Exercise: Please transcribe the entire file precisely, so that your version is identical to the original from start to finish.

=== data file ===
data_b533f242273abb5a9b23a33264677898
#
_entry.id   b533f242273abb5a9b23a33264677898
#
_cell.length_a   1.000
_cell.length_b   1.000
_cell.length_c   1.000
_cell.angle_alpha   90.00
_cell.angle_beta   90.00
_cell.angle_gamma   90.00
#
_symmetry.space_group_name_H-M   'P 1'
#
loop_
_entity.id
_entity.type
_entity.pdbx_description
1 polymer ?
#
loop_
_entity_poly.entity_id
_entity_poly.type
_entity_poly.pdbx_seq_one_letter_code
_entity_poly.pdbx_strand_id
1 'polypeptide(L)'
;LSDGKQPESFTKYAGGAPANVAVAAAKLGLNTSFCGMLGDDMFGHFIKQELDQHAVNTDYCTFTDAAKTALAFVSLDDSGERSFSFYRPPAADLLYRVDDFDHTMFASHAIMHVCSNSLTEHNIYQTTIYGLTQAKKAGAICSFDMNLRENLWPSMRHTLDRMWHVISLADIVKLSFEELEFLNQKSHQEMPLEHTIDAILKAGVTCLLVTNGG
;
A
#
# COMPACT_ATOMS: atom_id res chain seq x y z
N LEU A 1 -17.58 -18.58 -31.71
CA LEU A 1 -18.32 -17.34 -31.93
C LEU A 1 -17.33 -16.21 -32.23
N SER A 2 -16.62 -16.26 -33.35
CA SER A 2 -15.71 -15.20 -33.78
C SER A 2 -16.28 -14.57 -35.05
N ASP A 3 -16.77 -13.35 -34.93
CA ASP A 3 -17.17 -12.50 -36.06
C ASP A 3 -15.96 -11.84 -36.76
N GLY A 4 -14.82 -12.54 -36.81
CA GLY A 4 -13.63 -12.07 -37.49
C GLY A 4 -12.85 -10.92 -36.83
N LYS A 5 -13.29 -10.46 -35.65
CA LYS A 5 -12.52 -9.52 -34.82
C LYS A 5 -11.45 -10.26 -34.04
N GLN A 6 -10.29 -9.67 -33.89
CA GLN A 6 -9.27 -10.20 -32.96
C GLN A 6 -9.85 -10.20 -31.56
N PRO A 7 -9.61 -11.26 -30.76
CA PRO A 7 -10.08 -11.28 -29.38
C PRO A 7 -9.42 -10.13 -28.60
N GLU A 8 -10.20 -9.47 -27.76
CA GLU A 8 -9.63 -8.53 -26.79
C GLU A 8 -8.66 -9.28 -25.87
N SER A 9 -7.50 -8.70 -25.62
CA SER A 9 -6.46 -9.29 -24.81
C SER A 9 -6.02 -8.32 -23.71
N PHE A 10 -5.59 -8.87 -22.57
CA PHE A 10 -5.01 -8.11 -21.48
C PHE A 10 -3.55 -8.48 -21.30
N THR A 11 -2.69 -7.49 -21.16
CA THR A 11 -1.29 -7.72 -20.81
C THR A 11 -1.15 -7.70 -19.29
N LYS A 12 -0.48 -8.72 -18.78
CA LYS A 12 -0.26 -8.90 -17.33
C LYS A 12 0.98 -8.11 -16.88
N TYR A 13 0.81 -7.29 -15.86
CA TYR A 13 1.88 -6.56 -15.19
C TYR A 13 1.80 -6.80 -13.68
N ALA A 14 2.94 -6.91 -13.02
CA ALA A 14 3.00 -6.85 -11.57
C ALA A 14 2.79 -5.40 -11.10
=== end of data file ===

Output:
data_b533f242273abb5a9b23a33264677898
#
_entry.id   b533f242273abb5a9b23a33264677898
#
_cell.length_a   1.000
_cell.length_b   1.000
_cell.length_c   1.000
_cell.angle_alpha   90.00
_cell.angle_beta   90.00
_cell.angle_gamma   90.00
#
_symmetry.space_group_name_H-M   'P 1'
#
loop_
_entity.id
_entity.type
_entity.pdbx_description
1 polymer ?
#
loop_
_entity_poly.entity_id
_entity_poly.type
_entity_poly.pdbx_seq_one_letter_code
_entity_poly.pdbx_strand_id
1 'polypeptide(L)'
;LSDGKQPESFTKYAGGAPANVAVAAAKLGLNTSFCGMLGDDMFGHFIKQELDQHAVNTDYCTFTDAAKTALAFVSLDDSGERSFSFYRPPAADLLYRVDDFDHTMFASHAIMHVCSNSLTEHNIYQTTIYGLTQAKKAGAICSFDMNLRENLWPSMRHTLDRMWHVISLADIVKLSFEELEFLNQKSHQEMPLEHTIDAILKAGVTCLLVTNGG
;
A
#
# COMPACT_ATOMS: atom_id res chain seq x y z
N LEU A 1 -17.58 -18.58 -31.71
CA LEU A 1 -18.32 -17.34 -31.93
C LEU A 1 -17.33 -16.21 -32.23
N SER A 2 -16.62 -16.26 -33.35
CA SER A 2 -15.71 -15.20 -33.78
C SER A 2 -16.28 -14.57 -35.05
N ASP A 3 -16.77 -13.35 -34.93
CA ASP A 3 -17.17 -12.50 -36.06
C ASP A 3 -15.96 -11.84 -36.76
N GLY A 4 -14.82 -12.54 -36.81
CA GLY A 4 -13.63 -12.07 -37.49
C GLY A 4 -12.85 -10.92 -36.83
N LYS A 5 -13.29 -10.46 -35.65
CA LYS A 5 -12.52 -9.52 -34.82
C LYS A 5 -11.45 -10.26 -34.04
N GLN A 6 -10.29 -9.67 -33.89
CA GLN A 6 -9.27 -10.20 -32.96
C GLN A 6 -9.85 -10.20 -31.56
N PRO A 7 -9.61 -11.26 -30.76
CA PRO A 7 -10.08 -11.28 -29.38
C PRO A 7 -9.42 -10.13 -28.60
N GLU A 8 -10.20 -9.47 -27.76
CA GLU A 8 -9.63 -8.53 -26.79
C GLU A 8 -8.66 -9.28 -25.87
N SER A 9 -7.50 -8.70 -25.62
CA SER A 9 -6.46 -9.29 -24.81
C SER A 9 -6.02 -8.32 -23.71
N PHE A 10 -5.59 -8.87 -22.57
CA PHE A 10 -5.01 -8.11 -21.48
C PHE A 10 -3.55 -8.48 -21.30
N THR A 11 -2.69 -7.49 -21.16
CA THR A 11 -1.29 -7.72 -20.81
C THR A 11 -1.15 -7.70 -19.29
N LYS A 12 -0.48 -8.72 -18.78
CA LYS A 12 -0.26 -8.90 -17.33
C LYS A 12 0.98 -8.11 -16.88
N TYR A 13 0.81 -7.29 -15.86
CA TYR A 13 1.88 -6.56 -15.19
C TYR A 13 1.80 -6.80 -13.68
N ALA A 14 2.94 -6.91 -13.02
CA ALA A 14 3.00 -6.85 -11.57
C ALA A 14 2.79 -5.40 -11.10